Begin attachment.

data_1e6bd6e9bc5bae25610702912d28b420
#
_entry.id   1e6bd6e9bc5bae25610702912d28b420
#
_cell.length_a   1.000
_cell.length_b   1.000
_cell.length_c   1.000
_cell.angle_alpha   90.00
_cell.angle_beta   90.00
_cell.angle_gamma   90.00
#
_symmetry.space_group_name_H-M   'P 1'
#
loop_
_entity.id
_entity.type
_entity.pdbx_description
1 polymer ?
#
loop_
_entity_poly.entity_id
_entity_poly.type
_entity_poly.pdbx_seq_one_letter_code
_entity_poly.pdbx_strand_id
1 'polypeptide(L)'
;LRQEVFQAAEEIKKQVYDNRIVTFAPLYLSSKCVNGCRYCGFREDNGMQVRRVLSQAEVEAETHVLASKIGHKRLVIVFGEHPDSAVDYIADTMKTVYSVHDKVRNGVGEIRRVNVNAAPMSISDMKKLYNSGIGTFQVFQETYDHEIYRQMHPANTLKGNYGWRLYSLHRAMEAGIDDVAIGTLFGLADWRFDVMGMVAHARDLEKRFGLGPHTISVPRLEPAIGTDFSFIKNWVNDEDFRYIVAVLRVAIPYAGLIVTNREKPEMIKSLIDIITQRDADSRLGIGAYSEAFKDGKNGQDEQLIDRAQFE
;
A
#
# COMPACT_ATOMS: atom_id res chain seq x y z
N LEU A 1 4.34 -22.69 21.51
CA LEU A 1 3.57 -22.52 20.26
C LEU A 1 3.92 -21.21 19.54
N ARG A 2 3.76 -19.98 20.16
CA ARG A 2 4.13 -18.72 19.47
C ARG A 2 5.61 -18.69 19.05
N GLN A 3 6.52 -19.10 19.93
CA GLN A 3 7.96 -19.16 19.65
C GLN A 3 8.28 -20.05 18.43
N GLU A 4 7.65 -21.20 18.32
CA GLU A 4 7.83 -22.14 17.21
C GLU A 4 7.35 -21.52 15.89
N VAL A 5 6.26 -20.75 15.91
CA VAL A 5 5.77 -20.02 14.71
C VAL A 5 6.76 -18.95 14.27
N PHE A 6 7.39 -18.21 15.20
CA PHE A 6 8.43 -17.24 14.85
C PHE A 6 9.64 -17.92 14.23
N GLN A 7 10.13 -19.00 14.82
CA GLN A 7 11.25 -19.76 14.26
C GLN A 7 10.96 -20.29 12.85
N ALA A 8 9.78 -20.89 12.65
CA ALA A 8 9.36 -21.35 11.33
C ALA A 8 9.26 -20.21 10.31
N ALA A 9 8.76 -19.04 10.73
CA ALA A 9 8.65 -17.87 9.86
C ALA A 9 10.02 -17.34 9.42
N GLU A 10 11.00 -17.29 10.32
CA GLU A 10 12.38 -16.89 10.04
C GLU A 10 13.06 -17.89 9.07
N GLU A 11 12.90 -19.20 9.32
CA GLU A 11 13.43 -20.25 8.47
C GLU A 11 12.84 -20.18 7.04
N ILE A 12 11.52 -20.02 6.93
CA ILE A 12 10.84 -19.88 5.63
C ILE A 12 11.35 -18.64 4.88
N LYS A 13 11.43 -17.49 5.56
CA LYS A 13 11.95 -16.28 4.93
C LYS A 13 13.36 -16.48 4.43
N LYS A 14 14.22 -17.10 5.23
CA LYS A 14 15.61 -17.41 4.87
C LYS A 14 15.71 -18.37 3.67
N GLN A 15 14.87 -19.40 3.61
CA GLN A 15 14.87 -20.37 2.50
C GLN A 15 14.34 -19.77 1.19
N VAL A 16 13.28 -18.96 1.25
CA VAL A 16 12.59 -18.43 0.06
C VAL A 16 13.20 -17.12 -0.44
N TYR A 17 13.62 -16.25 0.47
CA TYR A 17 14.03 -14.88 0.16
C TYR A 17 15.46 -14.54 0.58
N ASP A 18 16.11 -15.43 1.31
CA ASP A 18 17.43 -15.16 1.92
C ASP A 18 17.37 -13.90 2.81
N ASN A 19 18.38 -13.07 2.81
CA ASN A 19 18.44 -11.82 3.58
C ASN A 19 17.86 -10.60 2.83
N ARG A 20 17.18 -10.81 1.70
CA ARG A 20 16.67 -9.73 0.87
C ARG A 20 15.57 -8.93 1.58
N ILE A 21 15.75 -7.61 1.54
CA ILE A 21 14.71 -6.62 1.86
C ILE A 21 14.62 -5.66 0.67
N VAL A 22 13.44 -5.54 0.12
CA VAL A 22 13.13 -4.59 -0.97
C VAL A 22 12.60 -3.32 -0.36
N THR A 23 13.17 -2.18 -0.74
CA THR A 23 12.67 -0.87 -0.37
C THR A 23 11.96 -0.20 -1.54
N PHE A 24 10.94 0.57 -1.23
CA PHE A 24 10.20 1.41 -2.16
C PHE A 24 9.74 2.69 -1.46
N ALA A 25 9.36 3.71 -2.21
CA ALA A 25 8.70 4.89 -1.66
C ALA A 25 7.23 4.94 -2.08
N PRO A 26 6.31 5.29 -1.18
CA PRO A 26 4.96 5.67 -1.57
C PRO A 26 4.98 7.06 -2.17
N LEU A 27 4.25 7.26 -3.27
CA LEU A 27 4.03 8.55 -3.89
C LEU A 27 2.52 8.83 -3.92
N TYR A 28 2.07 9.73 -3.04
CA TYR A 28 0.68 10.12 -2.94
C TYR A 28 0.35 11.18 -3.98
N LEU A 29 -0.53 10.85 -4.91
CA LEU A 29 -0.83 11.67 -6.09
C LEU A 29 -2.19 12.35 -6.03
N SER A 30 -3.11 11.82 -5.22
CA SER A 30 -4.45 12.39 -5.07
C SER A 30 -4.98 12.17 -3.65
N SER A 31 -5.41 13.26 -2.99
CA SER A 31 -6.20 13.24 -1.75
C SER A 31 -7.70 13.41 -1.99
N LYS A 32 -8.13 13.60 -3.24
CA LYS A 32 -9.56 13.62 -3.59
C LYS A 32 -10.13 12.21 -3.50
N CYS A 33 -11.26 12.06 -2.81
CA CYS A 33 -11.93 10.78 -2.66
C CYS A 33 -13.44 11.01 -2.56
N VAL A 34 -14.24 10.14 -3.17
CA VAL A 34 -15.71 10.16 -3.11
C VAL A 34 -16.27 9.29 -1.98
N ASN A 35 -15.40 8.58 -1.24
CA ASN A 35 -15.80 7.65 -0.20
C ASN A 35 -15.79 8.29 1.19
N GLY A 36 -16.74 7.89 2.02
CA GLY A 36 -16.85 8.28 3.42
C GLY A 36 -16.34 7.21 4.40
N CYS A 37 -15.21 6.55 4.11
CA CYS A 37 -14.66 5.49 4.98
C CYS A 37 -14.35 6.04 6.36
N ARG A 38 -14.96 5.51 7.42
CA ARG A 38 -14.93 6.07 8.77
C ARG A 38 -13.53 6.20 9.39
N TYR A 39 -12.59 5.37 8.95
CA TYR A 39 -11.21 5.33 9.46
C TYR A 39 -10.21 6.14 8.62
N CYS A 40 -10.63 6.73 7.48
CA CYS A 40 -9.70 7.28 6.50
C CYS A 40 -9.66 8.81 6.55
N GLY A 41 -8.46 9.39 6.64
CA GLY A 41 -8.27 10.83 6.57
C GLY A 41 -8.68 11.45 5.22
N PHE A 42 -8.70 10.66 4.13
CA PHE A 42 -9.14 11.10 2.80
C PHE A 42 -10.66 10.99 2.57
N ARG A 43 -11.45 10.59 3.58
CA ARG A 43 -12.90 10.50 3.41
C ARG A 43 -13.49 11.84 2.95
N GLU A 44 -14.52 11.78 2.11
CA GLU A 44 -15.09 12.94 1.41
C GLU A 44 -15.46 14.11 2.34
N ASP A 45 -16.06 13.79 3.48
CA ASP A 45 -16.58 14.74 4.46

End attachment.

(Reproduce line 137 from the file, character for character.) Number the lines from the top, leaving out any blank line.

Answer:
CA GLY A 36 -16.85 8.28 3.42